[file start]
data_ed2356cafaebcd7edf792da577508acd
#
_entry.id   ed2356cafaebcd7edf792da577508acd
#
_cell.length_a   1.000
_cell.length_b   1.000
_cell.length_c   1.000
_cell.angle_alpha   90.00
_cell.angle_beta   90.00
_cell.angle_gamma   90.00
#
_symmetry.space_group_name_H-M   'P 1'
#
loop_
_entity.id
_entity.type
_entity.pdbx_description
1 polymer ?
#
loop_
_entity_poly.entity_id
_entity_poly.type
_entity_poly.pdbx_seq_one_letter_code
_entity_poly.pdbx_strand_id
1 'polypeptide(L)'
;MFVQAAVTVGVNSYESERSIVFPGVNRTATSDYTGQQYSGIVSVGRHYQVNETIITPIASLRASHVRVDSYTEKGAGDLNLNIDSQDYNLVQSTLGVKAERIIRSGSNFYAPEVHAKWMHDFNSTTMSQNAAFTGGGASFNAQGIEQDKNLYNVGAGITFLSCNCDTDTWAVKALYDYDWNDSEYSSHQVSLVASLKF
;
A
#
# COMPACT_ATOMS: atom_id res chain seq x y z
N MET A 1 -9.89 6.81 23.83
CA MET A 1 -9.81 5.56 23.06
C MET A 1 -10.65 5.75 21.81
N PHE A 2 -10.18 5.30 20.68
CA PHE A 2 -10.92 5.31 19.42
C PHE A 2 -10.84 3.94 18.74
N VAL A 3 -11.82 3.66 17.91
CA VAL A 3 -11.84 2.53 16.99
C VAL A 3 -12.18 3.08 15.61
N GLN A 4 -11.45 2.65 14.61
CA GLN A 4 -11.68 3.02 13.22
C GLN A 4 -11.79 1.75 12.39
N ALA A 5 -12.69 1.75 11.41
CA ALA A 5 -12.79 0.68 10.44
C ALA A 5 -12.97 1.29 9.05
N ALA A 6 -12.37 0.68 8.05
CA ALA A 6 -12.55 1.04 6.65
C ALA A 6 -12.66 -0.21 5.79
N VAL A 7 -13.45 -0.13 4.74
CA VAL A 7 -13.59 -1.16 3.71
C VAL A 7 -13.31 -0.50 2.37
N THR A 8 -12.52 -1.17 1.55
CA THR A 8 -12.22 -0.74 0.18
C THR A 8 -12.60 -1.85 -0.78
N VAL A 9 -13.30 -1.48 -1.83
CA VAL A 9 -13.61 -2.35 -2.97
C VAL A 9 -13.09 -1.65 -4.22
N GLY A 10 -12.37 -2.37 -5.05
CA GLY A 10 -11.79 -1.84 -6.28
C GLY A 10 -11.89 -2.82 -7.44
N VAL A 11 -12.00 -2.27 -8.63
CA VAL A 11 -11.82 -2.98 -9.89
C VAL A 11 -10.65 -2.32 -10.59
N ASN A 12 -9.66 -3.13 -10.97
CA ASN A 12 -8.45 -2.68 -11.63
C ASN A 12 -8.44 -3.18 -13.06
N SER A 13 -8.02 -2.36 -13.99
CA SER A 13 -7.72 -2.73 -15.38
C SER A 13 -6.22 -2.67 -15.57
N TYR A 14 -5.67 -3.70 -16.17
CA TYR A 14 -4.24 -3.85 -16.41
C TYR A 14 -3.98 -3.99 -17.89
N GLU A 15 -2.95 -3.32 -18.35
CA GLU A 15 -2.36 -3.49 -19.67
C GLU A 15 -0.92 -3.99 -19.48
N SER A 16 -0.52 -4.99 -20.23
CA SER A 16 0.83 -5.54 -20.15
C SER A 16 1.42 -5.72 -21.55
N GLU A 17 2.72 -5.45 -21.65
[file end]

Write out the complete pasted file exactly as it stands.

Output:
data_ed2356cafaebcd7edf792da577508acd
#
_entry.id   ed2356cafaebcd7edf792da577508acd
#
_cell.length_a   1.000
_cell.length_b   1.000
_cell.length_c   1.000
_cell.angle_alpha   90.00
_cell.angle_beta   90.00
_cell.angle_gamma   90.00
#
_symmetry.space_group_name_H-M   'P 1'
#
loop_
_entity.id
_entity.type
_entity.pdbx_description
1 polymer ?
#
loop_
_entity_poly.entity_id
_entity_poly.type
_entity_poly.pdbx_seq_one_letter_code
_entity_poly.pdbx_strand_id
1 'polypeptide(L)'
;MFVQAAVTVGVNSYESERSIVFPGVNRTATSDYTGQQYSGIVSVGRHYQVNETIITPIASLRASHVRVDSYTEKGAGDLNLNIDSQDYNLVQSTLGVKAERIIRSGSNFYAPEVHAKWMHDFNSTTMSQNAAFTGGGASFNAQGIEQDKNLYNVGAGITFLSCNCDTDTWAVKALYDYDWNDSEYSSHQVSLVASLKF
;
A
#
# COMPACT_ATOMS: atom_id res chain seq x y z
N MET A 1 -9.89 6.81 23.83
CA MET A 1 -9.81 5.56 23.06
C MET A 1 -10.65 5.75 21.81
N PHE A 2 -10.18 5.30 20.68
CA PHE A 2 -10.92 5.31 19.42
C PHE A 2 -10.84 3.94 18.74
N VAL A 3 -11.82 3.66 17.91
CA VAL A 3 -11.84 2.53 16.99
C VAL A 3 -12.18 3.08 15.61
N GLN A 4 -11.45 2.65 14.61
CA GLN A 4 -11.68 3.02 13.22
C GLN A 4 -11.79 1.75 12.39
N ALA A 5 -12.69 1.75 11.41
CA ALA A 5 -12.79 0.68 10.44
C ALA A 5 -12.97 1.29 9.05
N ALA A 6 -12.37 0.68 8.05
CA ALA A 6 -12.55 1.04 6.65
C ALA A 6 -12.66 -0.21 5.79
N VAL A 7 -13.45 -0.13 4.74
CA VAL A 7 -13.59 -1.16 3.71
C VAL A 7 -13.31 -0.50 2.37
N THR A 8 -12.52 -1.17 1.55
CA THR A 8 -12.22 -0.74 0.18
C THR A 8 -12.60 -1.85 -0.78
N VAL A 9 -13.30 -1.48 -1.83
CA VAL A 9 -13.61 -2.35 -2.97
C VAL A 9 -13.09 -1.65 -4.22
N GLY A 10 -12.37 -2.37 -5.05
CA GLY A 10 -11.79 -1.84 -6.28
C GLY A 10 -11.89 -2.82 -7.44
N VAL A 11 -12.00 -2.27 -8.63
CA VAL A 11 -11.82 -2.98 -9.89
C VAL A 11 -10.65 -2.32 -10.59
N ASN A 12 -9.66 -3.13 -10.97
CA ASN A 12 -8.45 -2.68 -11.63
C ASN A 12 -8.44 -3.18 -13.06
N SER A 13 -8.02 -2.36 -13.99
CA SER A 13 -7.72 -2.73 -15.38
C SER A 13 -6.22 -2.67 -15.57
N TYR A 14 -5.67 -3.70 -16.17
CA TYR A 14 -4.24 -3.85 -16.41
C TYR A 14 -3.98 -3.99 -17.89
N GLU A 15 -2.95 -3.32 -18.35
CA GLU A 15 -2.36 -3.49 -19.67
C GLU A 15 -0.92 -3.99 -19.48
N SER A 16 -0.52 -4.99 -20.23
CA SER A 16 0.83 -5.54 -20.15
C SER A 16 1.42 -5.72 -21.55
N GLU A 17 2.72 -5.45 -21.65